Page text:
We follow where Jesus wants to take us. We stop and wait where Jesus wants us to wait. We watch and witness what Jesus is willing to show us in those times when the distance is a bit greater. But our next step is not to speak or do. It is to listen.

God is not torturing us when we are asked to follow. God is not abandoning us when we are asked to stop and look. God is leading us, placing us, and giving us front row seats to the holy moments of life. Our next action is no action or all, no words, just listen. Hold our tongue a bit longer and listen, experience it. Be still a bit longer, and trust God is God, God has good intentions, God is driving all things toward hope and healing. We are in God’s care, along with countless others. The distance we might feel from God will close. God will walk back toward us again, and stand in front of us, and send us back down the mountain, and will walk with us as we go back. Oh, the temptation to speak, or to build something, to start or fix or control something so we can hold onto the holy, to package the mystery that is God. But that’s not our next calling. Our next calling is just to listen and experience, then go where God sends us.

Who knows where Jesus will send us after those moments… Perhaps we will be asked to walk with him again to somewhere new. Perhaps we will be asked to tell others what we’ve seen. We might be invited by God to tell the story. Perhaps we will be sent with an assignment to go and build something, start something, change something or fix something. But that’s not ours to decide or dictate to God. We are disciples. We follow, watch, listen, then go where God sends us, and do what God commands us.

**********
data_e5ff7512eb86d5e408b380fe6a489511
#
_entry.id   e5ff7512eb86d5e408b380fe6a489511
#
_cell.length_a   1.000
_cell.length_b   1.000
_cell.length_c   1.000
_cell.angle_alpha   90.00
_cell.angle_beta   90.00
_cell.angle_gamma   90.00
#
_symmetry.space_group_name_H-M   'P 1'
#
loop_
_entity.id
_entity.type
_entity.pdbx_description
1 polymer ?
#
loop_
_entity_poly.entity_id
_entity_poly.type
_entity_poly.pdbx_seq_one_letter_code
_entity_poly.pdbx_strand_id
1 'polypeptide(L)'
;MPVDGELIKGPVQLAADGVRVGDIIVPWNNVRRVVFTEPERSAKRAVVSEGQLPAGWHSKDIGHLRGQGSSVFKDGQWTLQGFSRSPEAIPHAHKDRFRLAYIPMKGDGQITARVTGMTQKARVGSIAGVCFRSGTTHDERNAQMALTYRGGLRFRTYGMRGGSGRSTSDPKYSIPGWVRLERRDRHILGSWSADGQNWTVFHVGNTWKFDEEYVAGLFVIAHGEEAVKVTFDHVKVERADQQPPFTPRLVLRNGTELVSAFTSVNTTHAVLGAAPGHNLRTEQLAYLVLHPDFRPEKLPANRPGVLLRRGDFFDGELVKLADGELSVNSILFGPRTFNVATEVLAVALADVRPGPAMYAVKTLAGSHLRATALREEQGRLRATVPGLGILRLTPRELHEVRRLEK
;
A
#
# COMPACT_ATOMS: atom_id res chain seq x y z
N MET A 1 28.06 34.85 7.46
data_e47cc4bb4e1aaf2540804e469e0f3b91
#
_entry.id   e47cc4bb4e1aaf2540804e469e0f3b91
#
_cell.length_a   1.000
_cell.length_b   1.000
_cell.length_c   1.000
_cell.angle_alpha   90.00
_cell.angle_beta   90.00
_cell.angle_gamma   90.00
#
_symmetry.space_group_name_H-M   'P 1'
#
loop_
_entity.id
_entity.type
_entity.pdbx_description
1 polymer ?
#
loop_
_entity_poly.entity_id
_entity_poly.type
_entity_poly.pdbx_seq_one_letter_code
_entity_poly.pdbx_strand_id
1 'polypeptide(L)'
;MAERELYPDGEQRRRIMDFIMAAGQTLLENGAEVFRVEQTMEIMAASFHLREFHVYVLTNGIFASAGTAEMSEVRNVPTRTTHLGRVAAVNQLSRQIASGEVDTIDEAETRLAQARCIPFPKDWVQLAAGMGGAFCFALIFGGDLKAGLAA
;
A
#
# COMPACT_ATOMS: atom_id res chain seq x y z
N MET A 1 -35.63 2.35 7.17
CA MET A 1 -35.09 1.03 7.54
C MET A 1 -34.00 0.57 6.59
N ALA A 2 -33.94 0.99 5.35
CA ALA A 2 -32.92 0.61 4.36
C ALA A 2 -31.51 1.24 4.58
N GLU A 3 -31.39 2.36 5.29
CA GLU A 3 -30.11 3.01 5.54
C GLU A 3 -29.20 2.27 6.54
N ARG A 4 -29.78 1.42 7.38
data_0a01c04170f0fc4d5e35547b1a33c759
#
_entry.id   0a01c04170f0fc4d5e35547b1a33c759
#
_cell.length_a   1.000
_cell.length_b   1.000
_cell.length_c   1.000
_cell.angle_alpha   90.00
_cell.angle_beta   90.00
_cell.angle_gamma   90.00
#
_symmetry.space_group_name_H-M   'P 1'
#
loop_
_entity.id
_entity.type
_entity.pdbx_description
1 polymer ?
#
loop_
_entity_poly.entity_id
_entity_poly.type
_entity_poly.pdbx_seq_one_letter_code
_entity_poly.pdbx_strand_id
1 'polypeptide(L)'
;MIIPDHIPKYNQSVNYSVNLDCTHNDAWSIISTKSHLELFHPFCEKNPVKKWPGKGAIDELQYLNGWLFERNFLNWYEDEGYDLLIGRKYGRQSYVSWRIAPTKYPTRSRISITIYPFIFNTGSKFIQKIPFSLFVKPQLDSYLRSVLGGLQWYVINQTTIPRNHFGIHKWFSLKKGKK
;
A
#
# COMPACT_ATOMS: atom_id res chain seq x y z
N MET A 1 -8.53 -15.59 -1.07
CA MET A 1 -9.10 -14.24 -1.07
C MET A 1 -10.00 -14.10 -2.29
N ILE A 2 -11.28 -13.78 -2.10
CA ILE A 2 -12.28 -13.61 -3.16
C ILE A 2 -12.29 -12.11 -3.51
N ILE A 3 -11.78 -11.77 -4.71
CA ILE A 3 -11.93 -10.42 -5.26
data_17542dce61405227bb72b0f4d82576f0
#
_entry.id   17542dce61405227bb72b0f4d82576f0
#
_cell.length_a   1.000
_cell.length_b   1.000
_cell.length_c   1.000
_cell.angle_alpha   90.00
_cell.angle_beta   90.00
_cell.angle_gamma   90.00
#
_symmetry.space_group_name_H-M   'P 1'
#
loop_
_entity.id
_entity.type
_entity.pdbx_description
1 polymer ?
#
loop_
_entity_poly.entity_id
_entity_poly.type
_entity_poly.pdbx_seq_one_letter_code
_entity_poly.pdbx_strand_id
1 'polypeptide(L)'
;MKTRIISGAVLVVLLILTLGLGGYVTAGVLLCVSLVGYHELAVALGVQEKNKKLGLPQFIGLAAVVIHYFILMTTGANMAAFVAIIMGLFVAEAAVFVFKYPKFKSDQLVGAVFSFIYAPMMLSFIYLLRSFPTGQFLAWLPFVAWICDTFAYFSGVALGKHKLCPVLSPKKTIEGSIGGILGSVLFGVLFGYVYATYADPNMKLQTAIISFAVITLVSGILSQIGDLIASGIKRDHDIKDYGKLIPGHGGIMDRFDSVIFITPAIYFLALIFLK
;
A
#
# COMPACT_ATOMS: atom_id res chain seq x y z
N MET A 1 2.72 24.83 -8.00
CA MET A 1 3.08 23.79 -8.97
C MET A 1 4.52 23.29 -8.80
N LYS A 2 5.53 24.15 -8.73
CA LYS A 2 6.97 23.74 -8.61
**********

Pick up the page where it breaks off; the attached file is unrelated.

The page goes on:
Lent begins this Wednesday. We are being asked to walk close to Jesus through Lent, and I trust we will do so. I hope everyone will come Wednesday at 7pm for worship. Then, through the rest of Lent, consider yourself headed up the mountain. Follow, stop, look, and listen. If there is something in your life that doesn’t let you follow or pause, we might need to set that down. Look around your life, and look for the things that prevent you from following, stopping, looking, listening. Find one thing in your life that keeps you too busy or distracted from following God up a mountain, or from watching, listening, and witnessing God near us. If you find something like that, try setting it aside for Lent to make room to follow, be still, watch and listen for God.

Lent will be a time of listening, listening for God to show us something new, or maybe tell us something new about ourselves, or maybe challenge us spiritually, or theologically. Then, God will send us back out. There will be an action to take, or words to say. Easter is coming. We will find ourselves sent down the mountain to tell and heal and cure, to change the world toward justice and peace.

To God be all the glory honor and power, now and forevermore. Amen.



And now, blessing laughter and loving be yours, and may the love of a great God, who names you and holds you as the world turns and the flowers grow be with you, this day, this night, this moment and forever more.

15 views0 comments

Recent Posts

See All


bottom of page